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Pulmonary tuberculosis masquerading as coronavirus disease 2019 in an HIV-infected individual with advanced immune suppression

Pujari, Sanjaya,b; Gugale, Piyushb; Shah, Darshanc; Patel, Divyab; Gaikwad, Sunila; Desouza, Clydeb; Atre, Ashishc

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doi: 10.1097/QAD.0000000000002676
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Mycobacterium tuberculosis (MTB) continues to be the commonest opportunistic infection amongst people living with HIV (PLHIV) worldwide [1]. According to the WHO Global Tuberculosis (TB) report, in India at the end of 2018 the rate per 100 000 population for all TB and HIV-positive TB was estimated to be 199 and 6.8, respectively [2].

Coronavirus disease 2019 (COVID19) is emerging as a major public health problem in low-income and middle-income countries that already have high burden of HIV infection and TB [3]. As of 22 July 2020, approximately 1.2 million individuals were diagnosed with severe acute respiratory syndrome-coronavirus-2 (SARS-COV-2) infection in India with approximately 400 000 active cases [4].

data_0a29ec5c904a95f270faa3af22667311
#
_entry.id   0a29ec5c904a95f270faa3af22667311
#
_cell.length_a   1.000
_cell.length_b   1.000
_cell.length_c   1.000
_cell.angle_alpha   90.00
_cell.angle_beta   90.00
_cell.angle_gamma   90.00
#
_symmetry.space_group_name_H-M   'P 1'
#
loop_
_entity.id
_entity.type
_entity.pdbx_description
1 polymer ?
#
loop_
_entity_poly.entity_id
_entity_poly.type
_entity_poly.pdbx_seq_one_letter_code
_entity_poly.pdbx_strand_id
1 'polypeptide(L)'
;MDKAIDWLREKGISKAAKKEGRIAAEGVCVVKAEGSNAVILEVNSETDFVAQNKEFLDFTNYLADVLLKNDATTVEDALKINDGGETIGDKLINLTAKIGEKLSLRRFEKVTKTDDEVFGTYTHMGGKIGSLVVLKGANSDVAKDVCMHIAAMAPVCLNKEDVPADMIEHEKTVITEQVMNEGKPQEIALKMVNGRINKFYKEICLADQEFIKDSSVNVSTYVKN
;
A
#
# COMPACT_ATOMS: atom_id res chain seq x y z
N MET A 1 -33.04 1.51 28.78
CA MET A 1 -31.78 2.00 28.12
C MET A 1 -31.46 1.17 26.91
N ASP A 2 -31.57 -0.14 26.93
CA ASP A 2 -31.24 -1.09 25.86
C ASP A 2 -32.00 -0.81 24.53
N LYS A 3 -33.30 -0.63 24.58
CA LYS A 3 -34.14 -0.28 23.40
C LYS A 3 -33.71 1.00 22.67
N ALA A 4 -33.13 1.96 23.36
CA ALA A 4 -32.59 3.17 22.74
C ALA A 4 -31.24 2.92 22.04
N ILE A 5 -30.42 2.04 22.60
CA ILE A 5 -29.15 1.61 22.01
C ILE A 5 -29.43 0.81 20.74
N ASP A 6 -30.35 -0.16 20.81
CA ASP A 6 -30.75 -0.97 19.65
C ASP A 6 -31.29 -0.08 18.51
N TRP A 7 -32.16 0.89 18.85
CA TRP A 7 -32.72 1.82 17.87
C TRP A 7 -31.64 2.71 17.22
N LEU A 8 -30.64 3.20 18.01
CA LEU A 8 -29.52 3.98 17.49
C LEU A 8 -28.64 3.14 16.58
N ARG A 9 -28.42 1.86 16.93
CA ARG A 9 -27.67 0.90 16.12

Clinical and radiological features of pulmonary TB (PTB) and COVID19 may overlap in these settings as presentations of PTB can be atypical in advanced HIV disease. We report an individual with advanced HIV disease who presented with features of COVID19 but was diagnosed to have PTB.

On 25 May 2020, a 57-year-old gentleman with well controlled hypertension presented to us with fever (101 °F) and dry cough of 8 days duration. He did not complain of breathlessness, sore throat, myalgia and anosmia/ageusia. He resided in an area designated as a COVID19 hot spot. On examination he was obese (BMI 34.2 kg/m2), had fever (101 °F) and a respiratory rate of 20/min. His oxygen saturation (SpO2) was 97% on room air. His laboratory evaluation revealed anemia (due to bleeding hemorrhoids), normal white blood cell count with lymphopenia [absolute lymphocyte count (ALC) = 561/μl] and normal platelet count. His erythrocyte sedimentation rate (ESR) was 79 mm/h. Liver enzymes revealed aspartate aminotransferase (AST) = 92 U/l and alanine transaminase (ALT) = 81 U/l. Inflammatory markers revealed an elevated high-sensitivity C-reactive protein (hsCRP) = 13.3 mg/dl, ferritin = 791.61 ng/ml and d-dimer = 6014.85 ng/ml. His chest radiograph was unremarkable. Prior to presentation, his throat/nasal swab (T/NS) was negative for SARS-COV-2 by reverse transcriptase PCR (RT-PCR).